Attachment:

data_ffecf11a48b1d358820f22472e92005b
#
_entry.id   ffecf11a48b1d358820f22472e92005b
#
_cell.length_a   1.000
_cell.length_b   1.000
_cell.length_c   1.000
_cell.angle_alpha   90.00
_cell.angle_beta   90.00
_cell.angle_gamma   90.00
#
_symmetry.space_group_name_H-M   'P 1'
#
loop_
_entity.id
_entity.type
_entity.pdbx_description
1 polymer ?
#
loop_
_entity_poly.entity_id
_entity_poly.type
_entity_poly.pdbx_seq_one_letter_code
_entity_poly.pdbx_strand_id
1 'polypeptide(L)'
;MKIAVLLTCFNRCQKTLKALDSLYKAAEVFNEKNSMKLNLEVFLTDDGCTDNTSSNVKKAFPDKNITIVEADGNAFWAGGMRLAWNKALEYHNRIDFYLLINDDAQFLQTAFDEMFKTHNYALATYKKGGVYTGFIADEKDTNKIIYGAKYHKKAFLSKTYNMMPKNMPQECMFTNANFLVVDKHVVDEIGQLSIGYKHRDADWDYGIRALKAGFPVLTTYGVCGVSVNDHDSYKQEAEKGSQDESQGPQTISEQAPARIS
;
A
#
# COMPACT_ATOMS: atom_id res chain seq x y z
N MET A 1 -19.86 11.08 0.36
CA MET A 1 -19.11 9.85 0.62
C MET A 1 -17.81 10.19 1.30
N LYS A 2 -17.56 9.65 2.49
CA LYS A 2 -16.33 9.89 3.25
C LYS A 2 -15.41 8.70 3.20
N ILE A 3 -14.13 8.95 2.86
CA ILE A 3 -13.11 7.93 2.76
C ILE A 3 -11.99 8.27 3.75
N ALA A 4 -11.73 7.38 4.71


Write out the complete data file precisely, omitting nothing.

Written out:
data_ffecf11a48b1d358820f22472e92005b
#
_entry.id   ffecf11a48b1d358820f22472e92005b
#
_cell.length_a   1.000
_cell.length_b   1.000
_cell.length_c   1.000
_cell.angle_alpha   90.00
_cell.angle_beta   90.00
_cell.angle_gamma   90.00
#
_symmetry.space_group_name_H-M   'P 1'
#
loop_
_entity.id
_entity.type
_entity.pdbx_description
1 polymer ?
#
loop_
_entity_poly.entity_id
_entity_poly.type
_entity_poly.pdbx_seq_one_letter_code
_entity_poly.pdbx_strand_id
1 'polypeptide(L)'
;MKIAVLLTCFNRCQKTLKALDSLYKAAEVFNEKNSMKLNLEVFLTDDGCTDNTSSNVKKAFPDKNITIVEADGNAFWAGGMRLAWNKALEYHNRIDFYLLINDDAQFLQTAFDEMFKTHNYALATYKKGGVYTGFIADEKDTNKIIYGAKYHKKAFLSKTYNMMPKNMPQECMFTNANFLVVDKHVVDEIGQLSIGYKHRDADWDYGIRALKAGFPVLTTYGVCGVSVNDHDSYKQEAEKGSQDESQGPQTISEQAPARIS
;
A
#
# COMPACT_ATOMS: atom_id res chain seq x y z
N MET A 1 -19.86 11.08 0.36
CA MET A 1 -19.11 9.85 0.62
C MET A 1 -17.81 10.19 1.30
N LYS A 2 -17.56 9.65 2.49
CA LYS A 2 -16.33 9.89 3.25
C LYS A 2 -15.41 8.70 3.20
N ILE A 3 -14.13 8.95 2.86
CA ILE A 3 -13.11 7.93 2.76
C ILE A 3 -11.99 8.27 3.75
N ALA A 4 -11.73 7.38 4.71